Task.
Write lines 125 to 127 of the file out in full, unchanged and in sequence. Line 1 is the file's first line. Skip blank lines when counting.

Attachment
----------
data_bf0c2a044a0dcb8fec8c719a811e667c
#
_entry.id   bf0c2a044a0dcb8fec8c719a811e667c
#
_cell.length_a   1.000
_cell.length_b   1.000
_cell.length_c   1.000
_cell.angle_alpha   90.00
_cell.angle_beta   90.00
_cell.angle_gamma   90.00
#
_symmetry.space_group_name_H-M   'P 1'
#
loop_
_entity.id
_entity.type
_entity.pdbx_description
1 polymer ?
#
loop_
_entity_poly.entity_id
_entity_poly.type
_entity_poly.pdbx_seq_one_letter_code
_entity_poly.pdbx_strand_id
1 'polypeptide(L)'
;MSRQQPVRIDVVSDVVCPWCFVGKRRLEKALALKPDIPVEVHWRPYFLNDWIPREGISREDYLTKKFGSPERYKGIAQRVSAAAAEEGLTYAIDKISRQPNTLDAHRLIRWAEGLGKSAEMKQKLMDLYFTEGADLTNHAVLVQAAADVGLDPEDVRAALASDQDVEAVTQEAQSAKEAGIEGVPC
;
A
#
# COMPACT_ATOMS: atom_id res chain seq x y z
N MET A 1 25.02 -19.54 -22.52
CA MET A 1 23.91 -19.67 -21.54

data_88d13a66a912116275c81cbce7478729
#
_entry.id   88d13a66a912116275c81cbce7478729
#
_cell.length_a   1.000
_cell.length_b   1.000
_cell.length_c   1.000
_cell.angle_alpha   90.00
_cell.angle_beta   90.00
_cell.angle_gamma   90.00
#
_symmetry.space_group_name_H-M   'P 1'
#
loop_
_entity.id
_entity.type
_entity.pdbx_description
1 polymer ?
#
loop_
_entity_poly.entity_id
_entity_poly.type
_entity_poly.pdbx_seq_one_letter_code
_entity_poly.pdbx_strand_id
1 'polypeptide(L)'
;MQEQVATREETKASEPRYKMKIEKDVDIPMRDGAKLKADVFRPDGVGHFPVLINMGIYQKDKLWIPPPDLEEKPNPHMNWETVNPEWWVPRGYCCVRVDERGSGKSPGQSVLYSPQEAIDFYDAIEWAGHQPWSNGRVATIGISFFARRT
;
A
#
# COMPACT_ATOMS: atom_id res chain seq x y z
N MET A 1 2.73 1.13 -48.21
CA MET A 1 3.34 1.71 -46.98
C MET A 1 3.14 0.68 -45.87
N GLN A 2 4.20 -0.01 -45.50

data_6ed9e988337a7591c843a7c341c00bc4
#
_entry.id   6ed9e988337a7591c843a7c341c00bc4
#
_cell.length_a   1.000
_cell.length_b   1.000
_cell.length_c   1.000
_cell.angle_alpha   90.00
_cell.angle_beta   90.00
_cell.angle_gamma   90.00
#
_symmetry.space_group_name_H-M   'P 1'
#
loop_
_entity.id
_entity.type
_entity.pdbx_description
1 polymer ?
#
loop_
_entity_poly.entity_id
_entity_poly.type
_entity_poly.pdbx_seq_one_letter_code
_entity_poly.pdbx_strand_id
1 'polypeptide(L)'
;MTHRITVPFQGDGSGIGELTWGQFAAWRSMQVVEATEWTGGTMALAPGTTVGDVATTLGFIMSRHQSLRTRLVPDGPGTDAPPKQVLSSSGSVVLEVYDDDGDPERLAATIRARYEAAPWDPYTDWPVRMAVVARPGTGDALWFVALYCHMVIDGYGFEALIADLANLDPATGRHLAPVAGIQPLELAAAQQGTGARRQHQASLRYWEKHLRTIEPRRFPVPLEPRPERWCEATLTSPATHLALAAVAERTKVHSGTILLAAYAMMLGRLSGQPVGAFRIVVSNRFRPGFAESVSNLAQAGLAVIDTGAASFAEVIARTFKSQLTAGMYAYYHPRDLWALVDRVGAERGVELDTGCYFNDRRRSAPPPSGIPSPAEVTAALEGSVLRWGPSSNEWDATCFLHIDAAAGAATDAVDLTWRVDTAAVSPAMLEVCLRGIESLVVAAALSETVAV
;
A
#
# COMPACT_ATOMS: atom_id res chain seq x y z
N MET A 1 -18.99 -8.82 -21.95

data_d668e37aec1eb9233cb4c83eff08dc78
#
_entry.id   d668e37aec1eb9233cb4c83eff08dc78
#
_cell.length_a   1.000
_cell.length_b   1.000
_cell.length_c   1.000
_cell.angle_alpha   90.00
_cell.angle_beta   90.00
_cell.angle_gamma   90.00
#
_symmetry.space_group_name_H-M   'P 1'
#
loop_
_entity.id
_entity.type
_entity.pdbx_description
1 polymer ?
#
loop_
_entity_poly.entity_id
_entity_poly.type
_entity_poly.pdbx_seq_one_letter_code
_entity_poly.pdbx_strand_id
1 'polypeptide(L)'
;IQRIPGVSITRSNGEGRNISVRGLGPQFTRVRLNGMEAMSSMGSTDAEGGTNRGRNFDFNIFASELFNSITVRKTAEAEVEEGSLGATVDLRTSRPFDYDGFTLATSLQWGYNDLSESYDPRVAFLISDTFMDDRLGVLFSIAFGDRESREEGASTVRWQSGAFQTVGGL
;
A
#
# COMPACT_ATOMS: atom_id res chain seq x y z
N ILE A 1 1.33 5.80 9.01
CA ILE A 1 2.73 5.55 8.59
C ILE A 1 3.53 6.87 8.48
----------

A
#
# COMPACT_ATOMS: atom_id res chain seq x y z